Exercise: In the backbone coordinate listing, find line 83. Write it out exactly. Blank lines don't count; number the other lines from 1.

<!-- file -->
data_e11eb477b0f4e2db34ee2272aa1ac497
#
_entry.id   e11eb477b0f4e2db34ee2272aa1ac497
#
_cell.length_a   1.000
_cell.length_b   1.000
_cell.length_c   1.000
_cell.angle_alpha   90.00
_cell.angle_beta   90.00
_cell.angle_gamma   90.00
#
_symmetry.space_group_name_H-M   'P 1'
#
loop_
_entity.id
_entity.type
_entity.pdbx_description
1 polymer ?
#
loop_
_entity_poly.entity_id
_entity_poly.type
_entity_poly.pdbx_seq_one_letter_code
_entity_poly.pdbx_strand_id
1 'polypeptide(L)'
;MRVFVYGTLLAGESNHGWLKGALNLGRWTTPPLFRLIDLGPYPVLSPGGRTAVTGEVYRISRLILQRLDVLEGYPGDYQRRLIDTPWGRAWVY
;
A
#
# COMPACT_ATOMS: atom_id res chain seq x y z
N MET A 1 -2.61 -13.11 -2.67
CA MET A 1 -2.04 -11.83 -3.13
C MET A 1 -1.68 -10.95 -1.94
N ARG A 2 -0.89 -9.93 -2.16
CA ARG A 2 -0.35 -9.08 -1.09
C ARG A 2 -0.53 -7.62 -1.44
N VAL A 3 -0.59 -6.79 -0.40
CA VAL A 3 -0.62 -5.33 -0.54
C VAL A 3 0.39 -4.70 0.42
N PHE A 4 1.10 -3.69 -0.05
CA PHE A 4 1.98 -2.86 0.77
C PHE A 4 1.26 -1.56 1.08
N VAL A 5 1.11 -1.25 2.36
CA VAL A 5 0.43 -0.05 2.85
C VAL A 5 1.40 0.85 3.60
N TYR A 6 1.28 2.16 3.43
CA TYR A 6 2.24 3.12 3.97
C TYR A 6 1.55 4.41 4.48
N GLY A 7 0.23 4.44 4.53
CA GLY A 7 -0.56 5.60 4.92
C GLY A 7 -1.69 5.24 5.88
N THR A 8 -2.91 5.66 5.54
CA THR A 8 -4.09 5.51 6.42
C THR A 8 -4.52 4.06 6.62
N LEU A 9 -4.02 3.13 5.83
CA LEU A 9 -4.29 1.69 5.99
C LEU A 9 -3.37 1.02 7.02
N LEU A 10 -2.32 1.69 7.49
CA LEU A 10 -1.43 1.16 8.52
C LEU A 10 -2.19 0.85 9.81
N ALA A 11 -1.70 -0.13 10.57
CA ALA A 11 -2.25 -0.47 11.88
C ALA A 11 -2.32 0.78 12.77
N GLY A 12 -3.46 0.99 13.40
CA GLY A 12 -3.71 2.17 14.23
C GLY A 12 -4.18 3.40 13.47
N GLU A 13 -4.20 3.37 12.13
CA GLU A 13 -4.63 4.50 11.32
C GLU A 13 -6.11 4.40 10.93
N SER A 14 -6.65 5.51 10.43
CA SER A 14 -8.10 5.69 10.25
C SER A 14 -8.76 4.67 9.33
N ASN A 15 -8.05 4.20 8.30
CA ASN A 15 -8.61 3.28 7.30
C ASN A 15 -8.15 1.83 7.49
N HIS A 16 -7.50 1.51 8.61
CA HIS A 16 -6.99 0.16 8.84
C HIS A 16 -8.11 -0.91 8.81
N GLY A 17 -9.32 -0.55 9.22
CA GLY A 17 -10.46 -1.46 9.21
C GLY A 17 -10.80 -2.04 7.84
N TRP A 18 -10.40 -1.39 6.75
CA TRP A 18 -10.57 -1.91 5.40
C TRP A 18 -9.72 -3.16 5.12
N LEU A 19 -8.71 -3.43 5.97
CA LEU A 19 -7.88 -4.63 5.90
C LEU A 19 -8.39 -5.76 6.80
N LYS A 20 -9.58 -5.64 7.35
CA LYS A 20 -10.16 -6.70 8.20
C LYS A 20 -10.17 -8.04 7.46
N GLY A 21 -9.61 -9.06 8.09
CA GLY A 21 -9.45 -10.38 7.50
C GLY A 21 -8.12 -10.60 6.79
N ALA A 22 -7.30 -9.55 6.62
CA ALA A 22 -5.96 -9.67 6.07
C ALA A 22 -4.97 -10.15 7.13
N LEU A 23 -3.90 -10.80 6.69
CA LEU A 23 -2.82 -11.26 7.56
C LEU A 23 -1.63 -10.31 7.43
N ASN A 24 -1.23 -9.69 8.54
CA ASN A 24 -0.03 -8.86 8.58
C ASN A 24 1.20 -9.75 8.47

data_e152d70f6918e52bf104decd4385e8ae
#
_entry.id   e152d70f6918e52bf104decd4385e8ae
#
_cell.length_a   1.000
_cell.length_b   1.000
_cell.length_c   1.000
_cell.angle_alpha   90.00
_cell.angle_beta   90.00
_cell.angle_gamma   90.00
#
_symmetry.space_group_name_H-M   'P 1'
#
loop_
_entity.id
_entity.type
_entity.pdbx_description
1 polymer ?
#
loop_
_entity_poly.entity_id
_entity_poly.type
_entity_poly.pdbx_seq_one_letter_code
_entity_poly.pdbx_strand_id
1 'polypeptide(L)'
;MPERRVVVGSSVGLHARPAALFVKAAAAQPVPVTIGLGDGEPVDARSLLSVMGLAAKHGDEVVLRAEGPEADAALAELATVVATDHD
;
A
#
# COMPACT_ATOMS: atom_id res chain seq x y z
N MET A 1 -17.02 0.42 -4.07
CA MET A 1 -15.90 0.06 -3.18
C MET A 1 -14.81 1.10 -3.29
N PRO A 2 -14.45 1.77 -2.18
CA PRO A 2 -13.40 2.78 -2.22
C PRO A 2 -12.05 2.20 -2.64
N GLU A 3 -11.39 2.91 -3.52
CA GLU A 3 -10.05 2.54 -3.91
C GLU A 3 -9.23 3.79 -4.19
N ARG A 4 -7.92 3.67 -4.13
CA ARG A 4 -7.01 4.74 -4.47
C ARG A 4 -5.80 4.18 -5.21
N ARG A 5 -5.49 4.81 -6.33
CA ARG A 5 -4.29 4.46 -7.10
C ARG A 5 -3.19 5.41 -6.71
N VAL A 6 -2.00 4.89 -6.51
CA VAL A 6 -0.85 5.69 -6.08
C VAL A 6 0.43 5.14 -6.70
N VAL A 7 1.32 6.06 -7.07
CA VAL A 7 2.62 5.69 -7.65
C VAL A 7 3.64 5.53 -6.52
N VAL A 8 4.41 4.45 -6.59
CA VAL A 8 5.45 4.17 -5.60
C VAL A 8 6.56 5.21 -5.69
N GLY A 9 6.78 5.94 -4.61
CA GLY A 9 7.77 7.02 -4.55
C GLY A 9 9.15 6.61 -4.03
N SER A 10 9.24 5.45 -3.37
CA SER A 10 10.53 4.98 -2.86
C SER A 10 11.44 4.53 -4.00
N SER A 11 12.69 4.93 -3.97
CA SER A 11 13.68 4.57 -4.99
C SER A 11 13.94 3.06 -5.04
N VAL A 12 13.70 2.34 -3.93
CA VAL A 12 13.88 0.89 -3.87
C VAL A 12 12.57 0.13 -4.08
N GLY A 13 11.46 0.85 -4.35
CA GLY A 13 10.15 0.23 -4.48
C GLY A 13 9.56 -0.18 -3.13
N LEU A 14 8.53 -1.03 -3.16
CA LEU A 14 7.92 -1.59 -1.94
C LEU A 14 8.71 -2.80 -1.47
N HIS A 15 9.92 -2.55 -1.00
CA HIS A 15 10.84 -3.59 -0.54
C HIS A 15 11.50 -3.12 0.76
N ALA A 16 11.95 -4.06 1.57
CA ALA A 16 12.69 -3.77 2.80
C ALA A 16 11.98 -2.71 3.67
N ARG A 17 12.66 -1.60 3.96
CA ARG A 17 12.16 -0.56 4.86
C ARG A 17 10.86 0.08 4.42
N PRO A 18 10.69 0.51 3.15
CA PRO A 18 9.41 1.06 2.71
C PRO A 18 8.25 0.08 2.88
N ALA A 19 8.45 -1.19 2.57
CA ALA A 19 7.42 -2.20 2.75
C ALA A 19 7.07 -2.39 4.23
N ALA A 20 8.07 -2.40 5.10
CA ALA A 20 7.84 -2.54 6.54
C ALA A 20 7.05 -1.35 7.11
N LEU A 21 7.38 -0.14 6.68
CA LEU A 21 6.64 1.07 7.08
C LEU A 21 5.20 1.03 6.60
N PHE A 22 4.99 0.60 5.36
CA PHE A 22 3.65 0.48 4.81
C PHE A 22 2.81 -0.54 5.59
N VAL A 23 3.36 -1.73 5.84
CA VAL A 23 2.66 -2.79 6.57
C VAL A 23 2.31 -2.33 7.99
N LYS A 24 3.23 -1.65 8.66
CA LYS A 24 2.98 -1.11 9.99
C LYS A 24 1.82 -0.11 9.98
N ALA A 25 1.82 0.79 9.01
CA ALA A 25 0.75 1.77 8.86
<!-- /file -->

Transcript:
CA TRP A 18 -10.57 -1.91 5.40